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Mark, Bruce, the Napa and a convertible Mustang....

August 3rd, 2015 by

I have recently returned from a study tour of California’s Napa Valley and Oregon’s Willamette Valley.  It was supposedly work but only if you can call two forty-something winemakers driving around in a convertible Mustang wine tasting all day ‘work’. We tried awesome wines in both regions, met some great people and generally had a ball…… It’s been 15 years since I last visited Napa and the region has expanded significantly and appears to be booming.

Napa like Margaret River is famous for Cabernet Sauvignon and as you might expect excellent wine can be found throughout. What is interesting is the extreme difference in price the wines attract-Napa Cabernets are almost universally above US $100 per bottle and the most regarded are several hundred dollars. What’s more impressive is that these wines regularly sell out on release to an individual wineries mailing list. One winery we encountered sells Cabernet at $400 a bottle all to its mailing list and there is a waiting list for people to join…It’s pretty crazy stuff and that got me wondering and asking questions about what drives these prices.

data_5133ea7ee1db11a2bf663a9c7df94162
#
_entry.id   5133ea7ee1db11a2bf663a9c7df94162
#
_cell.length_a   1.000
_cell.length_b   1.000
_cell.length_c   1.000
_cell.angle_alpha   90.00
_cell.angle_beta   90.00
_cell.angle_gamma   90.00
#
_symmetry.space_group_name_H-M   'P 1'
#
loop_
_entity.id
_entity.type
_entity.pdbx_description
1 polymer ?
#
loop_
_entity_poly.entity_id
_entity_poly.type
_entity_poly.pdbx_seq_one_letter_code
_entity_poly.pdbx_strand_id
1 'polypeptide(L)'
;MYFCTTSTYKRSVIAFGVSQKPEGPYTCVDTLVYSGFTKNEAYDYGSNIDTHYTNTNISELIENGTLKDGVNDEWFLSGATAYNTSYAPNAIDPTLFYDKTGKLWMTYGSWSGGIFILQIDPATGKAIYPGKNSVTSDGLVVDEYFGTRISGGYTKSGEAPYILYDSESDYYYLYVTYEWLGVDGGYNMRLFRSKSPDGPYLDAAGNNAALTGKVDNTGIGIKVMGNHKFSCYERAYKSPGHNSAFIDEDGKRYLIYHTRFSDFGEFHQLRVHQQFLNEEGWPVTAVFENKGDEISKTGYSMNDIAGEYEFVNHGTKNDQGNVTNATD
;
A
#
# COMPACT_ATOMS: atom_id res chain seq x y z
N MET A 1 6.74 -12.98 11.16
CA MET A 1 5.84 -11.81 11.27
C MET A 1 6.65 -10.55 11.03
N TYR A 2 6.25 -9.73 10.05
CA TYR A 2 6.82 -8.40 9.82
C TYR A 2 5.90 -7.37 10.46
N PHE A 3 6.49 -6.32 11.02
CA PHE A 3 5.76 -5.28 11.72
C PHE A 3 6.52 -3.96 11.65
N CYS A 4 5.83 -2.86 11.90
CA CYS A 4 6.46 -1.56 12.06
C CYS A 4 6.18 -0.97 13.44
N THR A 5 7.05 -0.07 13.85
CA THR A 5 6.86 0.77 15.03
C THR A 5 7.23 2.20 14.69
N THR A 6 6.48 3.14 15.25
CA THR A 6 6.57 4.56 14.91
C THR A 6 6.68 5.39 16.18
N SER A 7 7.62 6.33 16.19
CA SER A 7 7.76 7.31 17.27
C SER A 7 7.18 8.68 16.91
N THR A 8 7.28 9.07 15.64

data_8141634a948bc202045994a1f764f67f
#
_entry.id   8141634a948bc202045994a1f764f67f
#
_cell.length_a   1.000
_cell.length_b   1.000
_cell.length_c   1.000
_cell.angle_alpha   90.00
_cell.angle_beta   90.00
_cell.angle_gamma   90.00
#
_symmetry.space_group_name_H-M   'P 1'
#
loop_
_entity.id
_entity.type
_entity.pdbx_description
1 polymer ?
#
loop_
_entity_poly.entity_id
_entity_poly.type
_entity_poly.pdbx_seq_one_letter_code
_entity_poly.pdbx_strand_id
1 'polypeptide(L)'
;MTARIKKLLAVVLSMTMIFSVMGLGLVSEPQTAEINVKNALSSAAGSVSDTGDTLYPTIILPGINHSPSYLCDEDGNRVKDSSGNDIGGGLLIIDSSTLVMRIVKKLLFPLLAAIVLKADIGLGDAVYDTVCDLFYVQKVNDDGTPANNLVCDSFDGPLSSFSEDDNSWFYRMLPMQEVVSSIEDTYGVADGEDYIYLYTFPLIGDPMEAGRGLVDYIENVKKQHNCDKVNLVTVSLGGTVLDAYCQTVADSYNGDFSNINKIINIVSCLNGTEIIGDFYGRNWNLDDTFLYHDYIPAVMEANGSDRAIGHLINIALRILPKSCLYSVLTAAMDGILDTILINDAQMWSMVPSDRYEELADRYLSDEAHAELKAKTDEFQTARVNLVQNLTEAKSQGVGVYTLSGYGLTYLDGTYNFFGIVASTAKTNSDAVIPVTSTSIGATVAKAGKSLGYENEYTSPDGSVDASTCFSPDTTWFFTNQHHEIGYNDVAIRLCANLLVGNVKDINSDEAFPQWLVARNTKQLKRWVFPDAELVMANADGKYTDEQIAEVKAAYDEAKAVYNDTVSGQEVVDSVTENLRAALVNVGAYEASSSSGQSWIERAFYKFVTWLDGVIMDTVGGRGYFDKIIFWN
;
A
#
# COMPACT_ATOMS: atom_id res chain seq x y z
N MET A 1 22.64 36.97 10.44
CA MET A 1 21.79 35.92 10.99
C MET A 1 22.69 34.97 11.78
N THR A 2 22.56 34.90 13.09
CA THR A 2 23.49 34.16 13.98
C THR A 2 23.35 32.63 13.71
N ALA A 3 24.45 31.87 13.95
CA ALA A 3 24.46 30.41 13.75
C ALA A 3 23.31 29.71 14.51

Obviously it helps being in a country with 320 million people-there are lots of customers. The region itself has around 10 million people within an hour or so drive from what I am told is now the second biggest tourist destination in the U.S behind Disneyland. Silicon Valley money is also very close and this funds not only the purchase of expensive wines but the wineries themselves. Despite the prices there is a strong demand for the region’s Cabernet Sauvignon wines and has resulted in alot of other varieties being replanted to Cabernet and the once famous Napa Chardonnay’s are fast becoming extinct.

As good as the Cabernets are the Chardonnays were a disappointment and to be honest I failed to find a decent Chardonnay the entire trip. I don’t think this variety is getting the care or consideration it deserves in the U.S. Given the quality of Margaret River Cabernet and Chardonnay and the price at which we can produce them I can’t help but think there is a great opportunity for these wines and possibly Marq Wines in the U.S.